The right to self-determination of the people of Scotland is not in dispute. That right is enshrined in Article 1.2 of the Charter of the United Nations. Which peoples qualify to benefit from that right is a frequent subject of dispute, but the case of Scotland has been conclusively conceded by the government of the UK in agreeing to the 2014 Independence referendum and agreeing to abide by the result.
The people of Scotland thus have multiple citizenships. They are citizens of Scotland, and of two over-arching bodies, of the United Kingdom and of the European Union. Both UK and EU citizenship are very real, with EU citizenship in particular conferring a wide range of individual rights to the citizen enshrined in numerous international treaties. This dual citizenship is reflected on your passport. On both the cover and the inside page, it says European Union above United Kingdom.
This raises the question of what happens if the people of Scotland, with their right of self determination, experience an unwilling conflict between the two superior citizenships. This will arise if the United Kingdom votes to leave the European Union while Scotland votes to remain in. The situation of conflict will be that a self-determining people will have voted in referenda to retain two overarching citizenships, but by force majeure be able to retain only one of them.
The position in international law given this outcome is absolutely clear. Being unable to follow both results of referenda of the Scottish people, Scotland through its government will have the right to determine which citizenship to retain. EU citizenship is arguably the superior citizenship, conferring much wider rights.
There is in any event no requirement in international law for a referendum on Independence before you declare Independence. In fact, the majority of nations in this world only became independent in my own lifetime, and over 90% of those became independent without a referendum.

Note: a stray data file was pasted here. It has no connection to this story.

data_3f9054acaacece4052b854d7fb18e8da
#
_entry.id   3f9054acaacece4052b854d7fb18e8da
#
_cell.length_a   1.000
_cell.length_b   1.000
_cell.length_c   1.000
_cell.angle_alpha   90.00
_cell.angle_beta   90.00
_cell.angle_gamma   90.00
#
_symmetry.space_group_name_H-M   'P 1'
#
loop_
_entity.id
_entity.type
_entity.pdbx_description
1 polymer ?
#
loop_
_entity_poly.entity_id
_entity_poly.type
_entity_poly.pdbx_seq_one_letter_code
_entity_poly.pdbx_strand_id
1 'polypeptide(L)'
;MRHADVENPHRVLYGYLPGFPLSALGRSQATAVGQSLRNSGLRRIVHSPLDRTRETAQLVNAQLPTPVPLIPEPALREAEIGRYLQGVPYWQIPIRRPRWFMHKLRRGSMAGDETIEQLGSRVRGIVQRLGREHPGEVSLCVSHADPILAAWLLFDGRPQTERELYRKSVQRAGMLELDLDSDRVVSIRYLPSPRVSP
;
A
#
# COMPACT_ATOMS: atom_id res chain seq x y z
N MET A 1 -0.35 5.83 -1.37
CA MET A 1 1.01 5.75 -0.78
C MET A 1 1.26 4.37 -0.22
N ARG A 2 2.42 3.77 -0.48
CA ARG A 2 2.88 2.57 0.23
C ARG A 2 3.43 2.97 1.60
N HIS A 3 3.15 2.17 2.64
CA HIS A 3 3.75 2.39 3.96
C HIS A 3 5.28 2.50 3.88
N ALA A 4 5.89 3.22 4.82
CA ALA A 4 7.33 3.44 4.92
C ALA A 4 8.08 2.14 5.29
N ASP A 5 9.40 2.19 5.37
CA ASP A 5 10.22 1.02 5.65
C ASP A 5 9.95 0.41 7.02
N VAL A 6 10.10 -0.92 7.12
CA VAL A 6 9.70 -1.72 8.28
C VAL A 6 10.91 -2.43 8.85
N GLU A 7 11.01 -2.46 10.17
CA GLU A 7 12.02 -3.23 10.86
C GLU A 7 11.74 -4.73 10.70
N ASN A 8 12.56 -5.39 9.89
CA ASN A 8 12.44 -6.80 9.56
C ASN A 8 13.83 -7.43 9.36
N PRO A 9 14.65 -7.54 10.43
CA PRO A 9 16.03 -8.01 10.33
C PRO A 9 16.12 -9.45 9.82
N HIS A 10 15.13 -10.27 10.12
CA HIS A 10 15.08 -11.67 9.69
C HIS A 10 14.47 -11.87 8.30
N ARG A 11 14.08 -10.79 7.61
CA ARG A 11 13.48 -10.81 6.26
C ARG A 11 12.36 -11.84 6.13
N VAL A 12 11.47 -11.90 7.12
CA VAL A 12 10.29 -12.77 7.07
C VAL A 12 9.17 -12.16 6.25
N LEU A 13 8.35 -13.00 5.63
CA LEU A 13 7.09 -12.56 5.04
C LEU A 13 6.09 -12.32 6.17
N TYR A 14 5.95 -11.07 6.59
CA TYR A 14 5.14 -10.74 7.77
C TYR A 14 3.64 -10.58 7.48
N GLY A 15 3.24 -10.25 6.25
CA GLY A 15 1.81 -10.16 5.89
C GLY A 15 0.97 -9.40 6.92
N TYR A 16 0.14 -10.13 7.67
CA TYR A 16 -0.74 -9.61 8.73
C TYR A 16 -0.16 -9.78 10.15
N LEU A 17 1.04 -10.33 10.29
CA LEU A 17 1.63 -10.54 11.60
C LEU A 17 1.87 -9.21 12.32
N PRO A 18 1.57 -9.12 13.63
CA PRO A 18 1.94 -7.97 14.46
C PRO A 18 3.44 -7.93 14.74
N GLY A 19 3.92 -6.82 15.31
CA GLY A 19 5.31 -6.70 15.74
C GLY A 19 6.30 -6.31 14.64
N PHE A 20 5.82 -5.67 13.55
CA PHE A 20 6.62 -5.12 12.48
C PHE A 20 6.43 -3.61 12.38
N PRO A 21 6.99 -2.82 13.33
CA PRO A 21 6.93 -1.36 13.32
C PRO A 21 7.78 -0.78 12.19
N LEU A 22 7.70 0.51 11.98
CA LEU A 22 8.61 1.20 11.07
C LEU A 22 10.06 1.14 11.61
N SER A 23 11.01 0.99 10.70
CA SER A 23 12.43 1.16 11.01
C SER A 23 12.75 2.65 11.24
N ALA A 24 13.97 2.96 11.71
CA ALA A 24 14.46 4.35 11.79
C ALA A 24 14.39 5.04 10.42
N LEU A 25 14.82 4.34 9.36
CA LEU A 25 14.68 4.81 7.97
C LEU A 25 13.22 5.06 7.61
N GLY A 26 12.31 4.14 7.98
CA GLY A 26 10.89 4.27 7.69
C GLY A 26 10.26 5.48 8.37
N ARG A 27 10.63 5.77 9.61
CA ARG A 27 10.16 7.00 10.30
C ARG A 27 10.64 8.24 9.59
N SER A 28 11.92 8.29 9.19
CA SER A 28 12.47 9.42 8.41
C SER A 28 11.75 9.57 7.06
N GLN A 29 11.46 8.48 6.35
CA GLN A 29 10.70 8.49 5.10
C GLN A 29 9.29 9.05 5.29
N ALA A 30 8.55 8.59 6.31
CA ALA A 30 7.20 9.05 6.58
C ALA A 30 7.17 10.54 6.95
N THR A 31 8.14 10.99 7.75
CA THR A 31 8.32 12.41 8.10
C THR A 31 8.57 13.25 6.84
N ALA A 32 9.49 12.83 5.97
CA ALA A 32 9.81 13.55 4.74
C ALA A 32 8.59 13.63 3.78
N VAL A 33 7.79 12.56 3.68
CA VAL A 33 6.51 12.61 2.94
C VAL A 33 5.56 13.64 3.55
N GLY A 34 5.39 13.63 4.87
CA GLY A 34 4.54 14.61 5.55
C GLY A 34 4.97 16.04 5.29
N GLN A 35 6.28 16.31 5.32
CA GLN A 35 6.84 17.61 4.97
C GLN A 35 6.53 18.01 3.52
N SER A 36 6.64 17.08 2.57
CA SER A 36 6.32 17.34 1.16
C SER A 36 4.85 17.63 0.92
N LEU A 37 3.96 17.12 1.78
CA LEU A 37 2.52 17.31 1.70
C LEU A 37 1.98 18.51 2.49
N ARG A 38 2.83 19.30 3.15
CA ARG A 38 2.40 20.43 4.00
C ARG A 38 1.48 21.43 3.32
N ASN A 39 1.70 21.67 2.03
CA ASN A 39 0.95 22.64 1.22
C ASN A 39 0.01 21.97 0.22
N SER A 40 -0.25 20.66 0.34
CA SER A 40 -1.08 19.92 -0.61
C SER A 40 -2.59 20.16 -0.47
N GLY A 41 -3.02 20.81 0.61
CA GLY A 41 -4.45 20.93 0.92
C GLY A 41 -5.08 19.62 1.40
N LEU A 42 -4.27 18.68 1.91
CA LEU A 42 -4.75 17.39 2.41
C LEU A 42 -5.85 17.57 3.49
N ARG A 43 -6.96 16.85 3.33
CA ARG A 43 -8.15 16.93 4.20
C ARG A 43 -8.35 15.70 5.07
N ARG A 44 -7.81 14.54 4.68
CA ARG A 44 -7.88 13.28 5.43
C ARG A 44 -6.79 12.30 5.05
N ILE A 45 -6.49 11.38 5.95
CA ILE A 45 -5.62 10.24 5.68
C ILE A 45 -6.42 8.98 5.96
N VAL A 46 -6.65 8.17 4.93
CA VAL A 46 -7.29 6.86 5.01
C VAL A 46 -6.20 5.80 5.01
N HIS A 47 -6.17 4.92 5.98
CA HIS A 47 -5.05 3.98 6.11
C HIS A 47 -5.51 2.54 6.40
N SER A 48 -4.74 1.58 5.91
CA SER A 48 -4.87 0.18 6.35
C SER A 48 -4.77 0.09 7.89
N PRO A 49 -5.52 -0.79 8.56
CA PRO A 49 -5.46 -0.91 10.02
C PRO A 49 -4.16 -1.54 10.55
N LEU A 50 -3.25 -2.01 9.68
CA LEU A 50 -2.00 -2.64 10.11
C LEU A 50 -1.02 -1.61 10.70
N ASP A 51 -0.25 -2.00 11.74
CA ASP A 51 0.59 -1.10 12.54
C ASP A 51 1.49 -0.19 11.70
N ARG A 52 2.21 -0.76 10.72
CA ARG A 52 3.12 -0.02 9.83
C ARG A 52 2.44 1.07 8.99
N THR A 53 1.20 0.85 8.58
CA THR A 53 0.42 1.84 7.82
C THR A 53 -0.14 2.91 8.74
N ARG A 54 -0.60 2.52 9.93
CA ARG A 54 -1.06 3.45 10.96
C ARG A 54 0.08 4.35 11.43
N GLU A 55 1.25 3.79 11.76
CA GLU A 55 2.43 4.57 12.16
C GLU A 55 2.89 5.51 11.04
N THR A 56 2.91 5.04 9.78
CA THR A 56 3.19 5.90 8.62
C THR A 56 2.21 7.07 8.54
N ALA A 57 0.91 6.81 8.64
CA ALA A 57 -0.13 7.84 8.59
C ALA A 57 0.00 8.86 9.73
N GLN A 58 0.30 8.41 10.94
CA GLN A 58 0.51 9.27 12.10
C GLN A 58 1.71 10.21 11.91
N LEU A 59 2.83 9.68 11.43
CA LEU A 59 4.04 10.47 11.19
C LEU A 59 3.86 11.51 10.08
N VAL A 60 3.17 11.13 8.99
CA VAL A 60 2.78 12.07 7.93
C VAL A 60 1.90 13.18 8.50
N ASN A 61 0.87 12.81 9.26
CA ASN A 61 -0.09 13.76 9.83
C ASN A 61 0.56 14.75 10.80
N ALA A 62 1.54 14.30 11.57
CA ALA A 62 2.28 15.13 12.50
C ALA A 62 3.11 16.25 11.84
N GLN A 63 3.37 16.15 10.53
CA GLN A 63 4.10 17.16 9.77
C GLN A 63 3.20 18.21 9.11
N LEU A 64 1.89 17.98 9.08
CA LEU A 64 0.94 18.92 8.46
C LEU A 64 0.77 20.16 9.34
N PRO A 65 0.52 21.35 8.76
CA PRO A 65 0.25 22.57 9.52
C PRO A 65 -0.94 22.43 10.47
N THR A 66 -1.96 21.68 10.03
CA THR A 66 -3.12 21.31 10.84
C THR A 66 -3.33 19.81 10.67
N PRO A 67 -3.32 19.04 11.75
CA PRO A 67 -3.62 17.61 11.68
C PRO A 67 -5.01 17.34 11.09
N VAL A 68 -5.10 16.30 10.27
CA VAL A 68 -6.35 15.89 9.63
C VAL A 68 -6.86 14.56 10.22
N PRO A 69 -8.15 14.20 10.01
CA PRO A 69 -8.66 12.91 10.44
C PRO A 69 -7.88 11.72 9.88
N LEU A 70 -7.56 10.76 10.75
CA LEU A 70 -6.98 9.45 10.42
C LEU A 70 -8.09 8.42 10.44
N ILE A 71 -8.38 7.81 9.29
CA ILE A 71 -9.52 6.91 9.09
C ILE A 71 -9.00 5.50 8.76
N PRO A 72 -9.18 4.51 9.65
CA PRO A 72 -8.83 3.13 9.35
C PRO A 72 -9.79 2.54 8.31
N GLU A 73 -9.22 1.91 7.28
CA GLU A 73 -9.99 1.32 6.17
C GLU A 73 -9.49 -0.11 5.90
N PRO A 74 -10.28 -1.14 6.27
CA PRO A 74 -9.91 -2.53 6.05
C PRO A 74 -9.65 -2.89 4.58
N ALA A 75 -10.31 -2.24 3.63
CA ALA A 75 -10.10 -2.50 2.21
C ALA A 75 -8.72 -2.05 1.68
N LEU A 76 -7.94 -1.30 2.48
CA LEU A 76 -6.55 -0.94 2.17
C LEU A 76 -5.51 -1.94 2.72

In the event that Scotland votes Remain and the UK votes Leave, the SNP government which I hope and expect again to see at Holyrood should immediately make a Declaration of Independence to maintain the individual citizenry rights of Scots to EU citizenship. This is perfectly legal in international law and will, beyond any doubt, be welcomed by the large majority of states of the European Union who will welcome the decision of Scots to remain members.
As somebody who worked professionally for nearly four years on EU enlargement, it always scunners me that it is so little understood that the entire political mood and dynamic of the EU is expansionist. It seeks as a matter of principle to incorporate all Europeans. That is why Romania and Bulgaria were accepted with an analysis everyone knew to be farcical that they conformed to the acquis communitaire. The departure of any country, even the awkward England and Wales, will be seen as a tragedy and the adherence of Scotland will be a matter of rejoicing. Even Spain will be reconciled because the circumstance of the UK leaving the EU gives a plausible unique factor that is not a precedent for Catalonia.
Within the SNP, perhaps understandably the focus tends to be on the internal UK constitutional and political scene. This is actually an error. The Independence of any Nation is above all a matter of international law, and the test of Independence is recognition of the world’s other states and acceptance into international institutions, above all the United Nations. The success of a Declaration of Independence will rest in its acceptance in Brussels and New York, not its acceptance in Westminster.
Cameron will get nothing substantive from his EU renegotiation. He is not liked by other European leaders. Eastern Europeans, in particular, can recognise a snob who looks down his nose at them when they see one. I speak from certain knowledge – more than one Eastern European minister involved has told me so. It shows how low Cameron has sunk, that a minute circulating yesterday in the Cabinet Office described the atmosphere in the immediate aftermath of the Paris attacks as an “opportunity” to gain concessions on freedom of movement.
There is no gamechanger coming from Cameron’s “renegotiation” that will materially affect the dynamics of the EU referendum campaign, and opinion polls indicate that the UK leaving and Scotland voting to remain is a very probable outcome. The Scottish government should be starting now to make preparations for declaring Independence immediately in the event of such a result. Top priority in those preparations should be discussions in Brussels and EU capitals with all EU states to prepare them for such an event and garner discreet assurances. The Scottish Government is of course prohibited from such lobbying, but the SNP is not. I for one will offer my services without charge.